Washington, DC — The U.S. Environmental Protection Agency has told Congress that it will re-open its shuttered libraries in some form by September 30, 2008 but the libraries will not be restored to their former status and capabilities, according to Public Employees for Environmental Responsibility (PEER). Several of the libraries will re-open with only minimal collections and any new holdings will be subject to a centralized, political approval process.
In a March 26, 2008 Report to Congress, EPA indicated that it intends to obey a legislative mandate that was part of the Omnibus Budget Bill to “restore publicly available libraries.” Congress acted to reverse a two-year closure program by EPA that eliminated library service in 23 states and crated up several invaluable specialized scientific collections.
EPA’s six-page report to Congress is short on details but makes clear that –
- Re-opened libraries would be limited to “core reference materials” and unspecified “resources to meet specific local needs.” The one exception is the Kansas City–based regional library whose collection had not yet been disbursed;
- All EPA libraries will be operated under the direct control of a political appointee who will review whether requests for research materials and services “meet Network standards.” That appointee, EPA’s Chief Information Officer, Assistant Administrator Molly O’Neill, is overseeing “a strategic planning effort” to chart the future direction of libraries and public access practices;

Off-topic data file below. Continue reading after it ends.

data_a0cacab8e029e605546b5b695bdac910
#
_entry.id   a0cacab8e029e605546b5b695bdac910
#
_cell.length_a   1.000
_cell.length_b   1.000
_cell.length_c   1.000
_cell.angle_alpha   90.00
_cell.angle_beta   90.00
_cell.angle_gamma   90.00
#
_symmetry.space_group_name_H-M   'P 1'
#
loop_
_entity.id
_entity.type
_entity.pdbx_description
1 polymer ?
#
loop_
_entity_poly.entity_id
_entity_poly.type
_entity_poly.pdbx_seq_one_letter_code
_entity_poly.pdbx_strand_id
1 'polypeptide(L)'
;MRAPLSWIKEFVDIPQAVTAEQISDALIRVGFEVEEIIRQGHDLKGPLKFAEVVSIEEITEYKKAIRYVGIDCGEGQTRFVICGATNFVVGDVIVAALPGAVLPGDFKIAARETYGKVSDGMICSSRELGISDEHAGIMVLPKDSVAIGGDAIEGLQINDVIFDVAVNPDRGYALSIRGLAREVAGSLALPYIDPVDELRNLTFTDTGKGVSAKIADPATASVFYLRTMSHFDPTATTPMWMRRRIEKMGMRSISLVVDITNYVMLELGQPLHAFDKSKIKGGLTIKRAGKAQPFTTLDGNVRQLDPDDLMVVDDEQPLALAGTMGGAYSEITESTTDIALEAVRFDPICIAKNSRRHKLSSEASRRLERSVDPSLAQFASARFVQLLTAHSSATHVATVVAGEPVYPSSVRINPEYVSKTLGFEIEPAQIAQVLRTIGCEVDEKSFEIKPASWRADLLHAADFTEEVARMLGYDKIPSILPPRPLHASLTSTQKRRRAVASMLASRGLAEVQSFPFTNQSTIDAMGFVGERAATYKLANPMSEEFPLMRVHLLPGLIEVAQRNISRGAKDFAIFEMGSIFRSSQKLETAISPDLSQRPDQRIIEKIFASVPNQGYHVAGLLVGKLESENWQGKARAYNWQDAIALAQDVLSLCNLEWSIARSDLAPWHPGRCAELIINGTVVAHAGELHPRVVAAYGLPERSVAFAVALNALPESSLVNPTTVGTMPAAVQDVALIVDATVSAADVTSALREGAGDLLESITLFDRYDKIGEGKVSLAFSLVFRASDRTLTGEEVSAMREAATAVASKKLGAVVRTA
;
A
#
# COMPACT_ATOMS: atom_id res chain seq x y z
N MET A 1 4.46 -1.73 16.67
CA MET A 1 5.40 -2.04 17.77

- EPA is not indicating when, how or with whom it will consult in order to determine “stakeholder needs” that are supposed to guide services. For example, EPA is under an administrative order to bargain with affected staff but this latest report was not produced with formal input from either its employee unions or its own librarians.
“EPA is approaching the task of restoring its libraries grudgingly and appears to be trying to get by doing the bare minimum,” stated PEER Associate Director Carol Goldberg, noting that some of the libraries still have no identified space, as their prior locations were leased out or converted to cubicles. “EPA’s current leadership acts as if information is something to be rationed rather than something to be maximized and shared.”
The report also exhibits a tension between rhetoric about the need for access and a stated desire “to streamline operations and eliminate redundancies.” Earlier this month, the Government Accountability Office issued a blistering report faulting EPA myopic planning and lack of consultation in its library shut-downs, pointing out, for example, that its plan to digitize holdings did not recognize that almost 90% of the collections are copyrighted and, therefore, may not be digitized.
“The minds that concocted these library closures should not be the ones charged with their restoration,” Goldberg added. “With so little time left in this administration, the users of the EPA libraries, both inside and outside the agency, should begin collaborating directly to develop a plan for the next administration.”
Read the EPA report to Congress
See the scathing GAO report on EPA’s closures
Look at the Federal Labor Relations order for EPA to bargain on libraries